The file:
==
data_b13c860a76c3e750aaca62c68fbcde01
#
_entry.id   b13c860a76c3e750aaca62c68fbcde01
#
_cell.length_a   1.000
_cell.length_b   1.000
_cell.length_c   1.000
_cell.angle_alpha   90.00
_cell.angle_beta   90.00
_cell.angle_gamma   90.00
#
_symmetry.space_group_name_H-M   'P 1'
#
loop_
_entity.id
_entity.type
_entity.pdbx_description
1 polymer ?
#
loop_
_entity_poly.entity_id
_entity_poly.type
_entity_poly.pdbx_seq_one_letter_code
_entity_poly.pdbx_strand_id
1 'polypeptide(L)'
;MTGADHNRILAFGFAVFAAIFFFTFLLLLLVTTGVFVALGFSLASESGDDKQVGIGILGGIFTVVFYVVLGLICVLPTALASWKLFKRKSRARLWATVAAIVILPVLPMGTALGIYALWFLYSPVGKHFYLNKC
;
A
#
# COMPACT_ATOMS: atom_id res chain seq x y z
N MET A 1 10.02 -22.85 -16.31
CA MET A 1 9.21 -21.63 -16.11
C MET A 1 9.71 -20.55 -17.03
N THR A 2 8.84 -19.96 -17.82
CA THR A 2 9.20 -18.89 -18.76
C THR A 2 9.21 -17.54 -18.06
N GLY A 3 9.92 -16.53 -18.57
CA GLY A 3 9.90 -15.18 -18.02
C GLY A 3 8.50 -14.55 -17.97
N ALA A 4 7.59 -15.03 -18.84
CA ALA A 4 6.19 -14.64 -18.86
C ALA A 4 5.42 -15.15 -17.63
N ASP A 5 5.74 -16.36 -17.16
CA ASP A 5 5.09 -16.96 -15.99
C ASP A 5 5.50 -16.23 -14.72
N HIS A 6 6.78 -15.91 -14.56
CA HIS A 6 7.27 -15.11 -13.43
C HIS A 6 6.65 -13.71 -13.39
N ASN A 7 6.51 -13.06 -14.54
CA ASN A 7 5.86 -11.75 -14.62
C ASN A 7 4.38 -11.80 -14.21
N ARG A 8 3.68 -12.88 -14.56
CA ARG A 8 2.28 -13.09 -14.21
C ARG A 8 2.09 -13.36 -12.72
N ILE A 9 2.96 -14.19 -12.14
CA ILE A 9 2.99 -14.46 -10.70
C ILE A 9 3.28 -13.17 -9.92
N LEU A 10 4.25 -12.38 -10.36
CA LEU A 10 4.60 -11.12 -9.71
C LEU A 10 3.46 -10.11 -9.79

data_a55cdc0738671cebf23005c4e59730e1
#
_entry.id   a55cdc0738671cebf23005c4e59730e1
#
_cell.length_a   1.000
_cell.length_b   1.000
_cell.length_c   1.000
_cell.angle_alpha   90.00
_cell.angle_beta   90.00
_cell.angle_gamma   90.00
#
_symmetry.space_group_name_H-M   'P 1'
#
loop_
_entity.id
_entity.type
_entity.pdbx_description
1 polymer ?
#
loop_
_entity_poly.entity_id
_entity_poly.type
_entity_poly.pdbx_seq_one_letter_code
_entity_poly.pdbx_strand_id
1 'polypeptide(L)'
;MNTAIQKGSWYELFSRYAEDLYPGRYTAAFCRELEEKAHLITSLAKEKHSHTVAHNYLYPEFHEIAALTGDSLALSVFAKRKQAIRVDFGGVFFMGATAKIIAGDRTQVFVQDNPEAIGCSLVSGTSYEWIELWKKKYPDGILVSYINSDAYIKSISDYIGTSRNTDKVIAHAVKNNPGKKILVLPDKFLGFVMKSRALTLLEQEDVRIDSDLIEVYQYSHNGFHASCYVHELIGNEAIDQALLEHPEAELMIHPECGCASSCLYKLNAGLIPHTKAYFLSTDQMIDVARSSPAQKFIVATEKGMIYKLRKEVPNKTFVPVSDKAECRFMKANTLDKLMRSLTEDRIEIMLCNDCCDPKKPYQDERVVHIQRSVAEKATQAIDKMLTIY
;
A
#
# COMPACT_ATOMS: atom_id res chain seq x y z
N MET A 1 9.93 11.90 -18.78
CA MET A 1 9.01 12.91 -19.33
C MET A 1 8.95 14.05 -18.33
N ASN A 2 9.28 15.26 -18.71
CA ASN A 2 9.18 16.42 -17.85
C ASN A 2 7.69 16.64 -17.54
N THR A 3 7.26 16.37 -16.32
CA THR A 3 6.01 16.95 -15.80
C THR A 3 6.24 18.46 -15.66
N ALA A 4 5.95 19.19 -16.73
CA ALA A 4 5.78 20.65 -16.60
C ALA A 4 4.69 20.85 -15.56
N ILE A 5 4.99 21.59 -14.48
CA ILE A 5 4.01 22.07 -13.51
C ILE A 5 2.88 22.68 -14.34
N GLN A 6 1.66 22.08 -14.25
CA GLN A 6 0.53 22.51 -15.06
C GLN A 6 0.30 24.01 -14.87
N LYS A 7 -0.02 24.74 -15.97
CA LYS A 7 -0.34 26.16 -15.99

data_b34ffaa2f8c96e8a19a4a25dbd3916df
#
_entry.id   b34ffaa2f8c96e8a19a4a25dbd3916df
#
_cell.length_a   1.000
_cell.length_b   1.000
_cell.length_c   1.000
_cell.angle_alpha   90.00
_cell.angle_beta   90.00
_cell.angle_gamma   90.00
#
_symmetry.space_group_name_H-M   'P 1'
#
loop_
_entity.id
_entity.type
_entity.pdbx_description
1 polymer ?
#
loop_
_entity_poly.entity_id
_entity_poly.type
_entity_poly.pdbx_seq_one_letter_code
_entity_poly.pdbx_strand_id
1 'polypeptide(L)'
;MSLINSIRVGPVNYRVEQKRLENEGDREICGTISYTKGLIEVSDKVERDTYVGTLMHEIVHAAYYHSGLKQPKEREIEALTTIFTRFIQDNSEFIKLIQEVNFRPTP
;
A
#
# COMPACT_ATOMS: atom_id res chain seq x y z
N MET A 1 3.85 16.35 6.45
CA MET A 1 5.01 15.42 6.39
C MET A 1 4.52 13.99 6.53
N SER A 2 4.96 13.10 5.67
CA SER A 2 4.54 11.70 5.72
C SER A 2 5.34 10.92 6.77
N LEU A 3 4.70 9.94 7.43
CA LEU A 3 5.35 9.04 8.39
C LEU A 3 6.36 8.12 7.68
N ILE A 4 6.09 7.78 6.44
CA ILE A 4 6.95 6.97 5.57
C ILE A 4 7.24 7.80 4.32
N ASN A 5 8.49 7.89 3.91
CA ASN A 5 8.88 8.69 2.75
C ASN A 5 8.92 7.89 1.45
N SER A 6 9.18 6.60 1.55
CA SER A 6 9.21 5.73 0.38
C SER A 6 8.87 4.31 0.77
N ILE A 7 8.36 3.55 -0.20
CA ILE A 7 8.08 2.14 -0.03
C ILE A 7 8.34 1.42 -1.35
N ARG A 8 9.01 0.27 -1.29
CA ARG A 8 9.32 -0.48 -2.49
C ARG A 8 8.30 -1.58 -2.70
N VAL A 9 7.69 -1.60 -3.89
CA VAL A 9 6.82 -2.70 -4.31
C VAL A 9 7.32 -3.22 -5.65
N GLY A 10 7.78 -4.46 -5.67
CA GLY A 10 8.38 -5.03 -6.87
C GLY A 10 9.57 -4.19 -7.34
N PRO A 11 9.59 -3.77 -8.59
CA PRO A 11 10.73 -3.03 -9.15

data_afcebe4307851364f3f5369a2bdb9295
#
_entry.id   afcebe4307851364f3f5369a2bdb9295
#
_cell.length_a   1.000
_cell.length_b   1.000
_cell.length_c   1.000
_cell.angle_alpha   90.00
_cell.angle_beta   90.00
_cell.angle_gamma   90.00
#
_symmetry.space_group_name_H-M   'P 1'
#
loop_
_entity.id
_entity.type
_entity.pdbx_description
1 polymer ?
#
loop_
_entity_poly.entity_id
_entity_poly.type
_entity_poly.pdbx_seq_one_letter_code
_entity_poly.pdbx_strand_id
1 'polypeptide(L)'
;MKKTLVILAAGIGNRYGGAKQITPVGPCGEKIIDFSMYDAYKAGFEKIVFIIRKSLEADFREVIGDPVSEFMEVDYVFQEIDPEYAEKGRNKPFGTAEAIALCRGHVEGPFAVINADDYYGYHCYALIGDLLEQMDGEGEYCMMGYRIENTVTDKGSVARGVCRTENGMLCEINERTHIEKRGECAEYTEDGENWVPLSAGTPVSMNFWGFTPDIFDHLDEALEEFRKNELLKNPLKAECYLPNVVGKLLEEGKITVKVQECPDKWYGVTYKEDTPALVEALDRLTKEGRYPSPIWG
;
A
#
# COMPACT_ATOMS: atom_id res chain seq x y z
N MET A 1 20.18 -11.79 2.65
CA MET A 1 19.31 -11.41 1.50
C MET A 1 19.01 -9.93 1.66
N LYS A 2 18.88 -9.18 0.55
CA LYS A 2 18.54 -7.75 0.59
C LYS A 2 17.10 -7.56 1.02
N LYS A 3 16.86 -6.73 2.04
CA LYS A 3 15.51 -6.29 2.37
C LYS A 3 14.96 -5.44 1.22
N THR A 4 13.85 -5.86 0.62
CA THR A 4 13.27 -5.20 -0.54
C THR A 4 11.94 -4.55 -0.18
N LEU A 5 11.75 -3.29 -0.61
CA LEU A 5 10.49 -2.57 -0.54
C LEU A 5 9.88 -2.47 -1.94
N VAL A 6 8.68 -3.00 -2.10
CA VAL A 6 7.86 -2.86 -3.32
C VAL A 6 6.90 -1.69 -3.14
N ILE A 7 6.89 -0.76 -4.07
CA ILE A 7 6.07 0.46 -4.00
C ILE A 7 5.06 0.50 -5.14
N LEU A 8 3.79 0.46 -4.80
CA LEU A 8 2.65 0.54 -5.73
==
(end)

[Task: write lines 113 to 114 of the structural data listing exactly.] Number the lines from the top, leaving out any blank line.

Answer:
_entry.id   b34ffaa2f8c96e8a19a4a25dbd3916df
#